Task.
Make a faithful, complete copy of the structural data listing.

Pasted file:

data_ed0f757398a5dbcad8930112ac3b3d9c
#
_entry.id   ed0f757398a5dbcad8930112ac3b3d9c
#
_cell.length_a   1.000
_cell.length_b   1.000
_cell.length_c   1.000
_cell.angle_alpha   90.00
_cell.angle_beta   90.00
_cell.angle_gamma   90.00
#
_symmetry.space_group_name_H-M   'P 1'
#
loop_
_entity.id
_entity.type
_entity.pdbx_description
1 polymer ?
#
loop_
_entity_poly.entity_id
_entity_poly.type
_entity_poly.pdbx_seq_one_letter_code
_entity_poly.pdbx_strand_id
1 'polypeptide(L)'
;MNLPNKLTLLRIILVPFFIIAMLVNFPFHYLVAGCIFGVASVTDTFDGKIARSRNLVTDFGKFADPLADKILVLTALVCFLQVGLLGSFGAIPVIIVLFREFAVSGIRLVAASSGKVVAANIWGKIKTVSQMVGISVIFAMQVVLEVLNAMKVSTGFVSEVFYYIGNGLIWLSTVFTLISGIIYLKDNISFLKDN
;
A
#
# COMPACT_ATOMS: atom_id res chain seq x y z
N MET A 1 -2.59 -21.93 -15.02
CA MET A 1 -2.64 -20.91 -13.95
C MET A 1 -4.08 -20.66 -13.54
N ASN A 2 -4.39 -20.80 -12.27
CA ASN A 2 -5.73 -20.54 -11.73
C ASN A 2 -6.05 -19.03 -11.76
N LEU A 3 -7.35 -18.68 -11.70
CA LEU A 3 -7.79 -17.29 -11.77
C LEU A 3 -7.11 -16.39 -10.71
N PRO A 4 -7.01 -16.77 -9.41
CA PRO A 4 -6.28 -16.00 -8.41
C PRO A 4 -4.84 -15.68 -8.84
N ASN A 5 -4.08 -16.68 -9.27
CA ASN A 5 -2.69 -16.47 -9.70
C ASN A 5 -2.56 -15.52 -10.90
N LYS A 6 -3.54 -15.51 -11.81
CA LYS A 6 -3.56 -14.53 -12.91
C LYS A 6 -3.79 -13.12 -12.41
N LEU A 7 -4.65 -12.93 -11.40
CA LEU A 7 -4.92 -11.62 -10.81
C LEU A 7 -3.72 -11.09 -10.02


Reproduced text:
data_ed0f757398a5dbcad8930112ac3b3d9c
#
_entry.id   ed0f757398a5dbcad8930112ac3b3d9c
#
_cell.length_a   1.000
_cell.length_b   1.000
_cell.length_c   1.000
_cell.angle_alpha   90.00
_cell.angle_beta   90.00
_cell.angle_gamma   90.00
#
_symmetry.space_group_name_H-M   'P 1'
#
loop_
_entity.id
_entity.type
_entity.pdbx_description
1 polymer ?
#
loop_
_entity_poly.entity_id
_entity_poly.type
_entity_poly.pdbx_seq_one_letter_code
_entity_poly.pdbx_strand_id
1 'polypeptide(L)'
;MNLPNKLTLLRIILVPFFIIAMLVNFPFHYLVAGCIFGVASVTDTFDGKIARSRNLVTDFGKFADPLADKILVLTALVCFLQVGLLGSFGAIPVIIVLFREFAVSGIRLVAASSGKVVAANIWGKIKTVSQMVGISVIFAMQVVLEVLNAMKVSTGFVSEVFYYIGNGLIWLSTVFTLISGIIYLKDNISFLKDN
;
A
#
# COMPACT_ATOMS: atom_id res chain seq x y z
N MET A 1 -2.59 -21.93 -15.02
CA MET A 1 -2.64 -20.91 -13.95
C MET A 1 -4.08 -20.66 -13.54
N ASN A 2 -4.39 -20.80 -12.27
CA ASN A 2 -5.73 -20.54 -11.73
C ASN A 2 -6.05 -19.03 -11.76
N LEU A 3 -7.35 -18.68 -11.70
CA LEU A 3 -7.79 -17.29 -11.77
C LEU A 3 -7.11 -16.39 -10.71
N PRO A 4 -7.01 -16.77 -9.41
CA PRO A 4 -6.28 -16.00 -8.41
C PRO A 4 -4.84 -15.68 -8.84
N ASN A 5 -4.08 -16.68 -9.27
CA ASN A 5 -2.69 -16.47 -9.70
C ASN A 5 -2.56 -15.52 -10.90
N LYS A 6 -3.54 -15.51 -11.81
CA LYS A 6 -3.56 -14.53 -12.91
C LYS A 6 -3.79 -13.12 -12.41
N LEU A 7 -4.65 -12.93 -11.40
CA LEU A 7 -4.92 -11.62 -10.81
C LEU A 7 -3.72 -11.09 -10.02